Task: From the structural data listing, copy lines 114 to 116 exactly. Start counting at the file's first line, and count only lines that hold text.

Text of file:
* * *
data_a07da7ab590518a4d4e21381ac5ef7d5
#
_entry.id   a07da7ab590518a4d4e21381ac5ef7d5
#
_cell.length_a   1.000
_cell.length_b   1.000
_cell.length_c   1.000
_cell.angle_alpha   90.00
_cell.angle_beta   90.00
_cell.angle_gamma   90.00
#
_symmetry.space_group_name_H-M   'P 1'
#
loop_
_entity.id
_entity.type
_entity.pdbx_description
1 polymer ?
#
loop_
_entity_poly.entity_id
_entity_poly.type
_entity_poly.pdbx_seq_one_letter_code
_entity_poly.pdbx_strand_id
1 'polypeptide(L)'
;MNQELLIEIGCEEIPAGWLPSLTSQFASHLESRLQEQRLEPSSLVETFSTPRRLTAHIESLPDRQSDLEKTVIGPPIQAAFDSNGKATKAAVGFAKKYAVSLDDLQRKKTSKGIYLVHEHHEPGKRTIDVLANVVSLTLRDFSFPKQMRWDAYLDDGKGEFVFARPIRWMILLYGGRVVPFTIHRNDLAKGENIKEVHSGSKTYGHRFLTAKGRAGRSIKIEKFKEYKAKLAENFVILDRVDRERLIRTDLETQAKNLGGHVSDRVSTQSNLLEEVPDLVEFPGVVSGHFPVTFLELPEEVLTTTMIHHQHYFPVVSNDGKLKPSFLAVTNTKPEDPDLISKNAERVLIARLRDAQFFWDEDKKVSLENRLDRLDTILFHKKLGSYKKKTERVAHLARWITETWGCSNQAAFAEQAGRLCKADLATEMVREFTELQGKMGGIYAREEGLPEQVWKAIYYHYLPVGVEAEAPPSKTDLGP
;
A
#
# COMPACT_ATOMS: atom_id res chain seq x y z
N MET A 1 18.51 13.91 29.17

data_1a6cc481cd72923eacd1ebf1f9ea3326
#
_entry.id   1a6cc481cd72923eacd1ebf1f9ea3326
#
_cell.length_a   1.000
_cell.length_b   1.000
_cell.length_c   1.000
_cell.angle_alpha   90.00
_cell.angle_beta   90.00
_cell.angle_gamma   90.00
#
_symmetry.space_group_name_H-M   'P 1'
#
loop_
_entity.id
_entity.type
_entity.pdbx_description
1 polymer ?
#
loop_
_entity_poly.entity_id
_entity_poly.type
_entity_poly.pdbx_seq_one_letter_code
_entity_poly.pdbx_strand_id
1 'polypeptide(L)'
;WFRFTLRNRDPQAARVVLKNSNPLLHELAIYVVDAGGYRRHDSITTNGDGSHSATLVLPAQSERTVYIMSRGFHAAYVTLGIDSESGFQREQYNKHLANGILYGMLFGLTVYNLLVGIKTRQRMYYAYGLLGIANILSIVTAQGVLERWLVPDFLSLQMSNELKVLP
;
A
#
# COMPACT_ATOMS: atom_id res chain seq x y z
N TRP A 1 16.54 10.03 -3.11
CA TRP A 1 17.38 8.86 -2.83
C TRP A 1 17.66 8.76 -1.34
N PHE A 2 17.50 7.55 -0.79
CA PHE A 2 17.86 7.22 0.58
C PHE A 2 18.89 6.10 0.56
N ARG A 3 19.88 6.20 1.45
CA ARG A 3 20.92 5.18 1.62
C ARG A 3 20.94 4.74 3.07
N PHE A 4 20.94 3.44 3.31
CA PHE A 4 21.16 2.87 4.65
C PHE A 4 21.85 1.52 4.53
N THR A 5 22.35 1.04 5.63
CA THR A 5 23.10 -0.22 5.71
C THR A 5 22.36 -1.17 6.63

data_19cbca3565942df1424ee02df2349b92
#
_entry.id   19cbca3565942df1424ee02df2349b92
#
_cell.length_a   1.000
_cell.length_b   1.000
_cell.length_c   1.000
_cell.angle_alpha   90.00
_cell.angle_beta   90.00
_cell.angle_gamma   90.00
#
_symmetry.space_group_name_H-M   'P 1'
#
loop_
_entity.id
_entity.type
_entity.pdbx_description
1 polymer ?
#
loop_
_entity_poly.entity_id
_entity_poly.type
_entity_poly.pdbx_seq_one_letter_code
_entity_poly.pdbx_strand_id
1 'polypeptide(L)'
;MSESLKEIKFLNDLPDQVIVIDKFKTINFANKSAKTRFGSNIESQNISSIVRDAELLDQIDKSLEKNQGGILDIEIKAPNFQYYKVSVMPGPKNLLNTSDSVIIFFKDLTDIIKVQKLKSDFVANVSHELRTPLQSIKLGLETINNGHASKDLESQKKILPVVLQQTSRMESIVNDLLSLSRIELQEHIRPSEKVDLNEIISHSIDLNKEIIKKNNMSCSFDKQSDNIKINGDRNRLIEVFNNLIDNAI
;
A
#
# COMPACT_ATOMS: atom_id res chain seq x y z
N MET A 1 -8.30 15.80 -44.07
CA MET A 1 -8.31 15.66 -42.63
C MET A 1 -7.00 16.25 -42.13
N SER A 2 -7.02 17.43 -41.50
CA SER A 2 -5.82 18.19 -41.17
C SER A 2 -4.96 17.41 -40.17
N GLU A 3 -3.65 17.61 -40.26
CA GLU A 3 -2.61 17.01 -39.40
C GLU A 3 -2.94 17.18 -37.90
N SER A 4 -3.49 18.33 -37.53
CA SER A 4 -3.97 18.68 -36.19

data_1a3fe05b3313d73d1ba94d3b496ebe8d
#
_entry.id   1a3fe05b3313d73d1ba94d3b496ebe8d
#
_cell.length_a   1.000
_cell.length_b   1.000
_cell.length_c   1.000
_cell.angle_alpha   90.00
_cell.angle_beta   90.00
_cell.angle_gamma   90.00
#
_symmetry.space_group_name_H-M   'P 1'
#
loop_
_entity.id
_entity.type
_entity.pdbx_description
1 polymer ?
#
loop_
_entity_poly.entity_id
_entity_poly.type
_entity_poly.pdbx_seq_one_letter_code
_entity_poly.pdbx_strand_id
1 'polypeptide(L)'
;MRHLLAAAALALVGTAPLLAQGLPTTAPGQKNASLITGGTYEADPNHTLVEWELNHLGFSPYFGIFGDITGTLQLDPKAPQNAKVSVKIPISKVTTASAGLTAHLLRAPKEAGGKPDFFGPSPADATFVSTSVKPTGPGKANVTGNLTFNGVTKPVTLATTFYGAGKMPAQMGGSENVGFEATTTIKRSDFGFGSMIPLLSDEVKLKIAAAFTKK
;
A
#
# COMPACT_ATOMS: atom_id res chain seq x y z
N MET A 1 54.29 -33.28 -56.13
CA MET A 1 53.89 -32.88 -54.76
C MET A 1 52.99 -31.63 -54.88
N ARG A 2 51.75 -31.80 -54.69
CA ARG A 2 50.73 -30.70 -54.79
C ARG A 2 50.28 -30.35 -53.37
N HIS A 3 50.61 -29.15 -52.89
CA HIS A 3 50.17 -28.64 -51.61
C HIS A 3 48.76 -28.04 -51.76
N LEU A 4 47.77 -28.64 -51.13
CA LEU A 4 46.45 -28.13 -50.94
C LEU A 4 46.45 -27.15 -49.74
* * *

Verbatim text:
CA GLU A 3 -2.61 17.01 -39.40
C GLU A 3 -2.94 17.18 -37.90
N SER A 4 -3.49 18.33 -37.53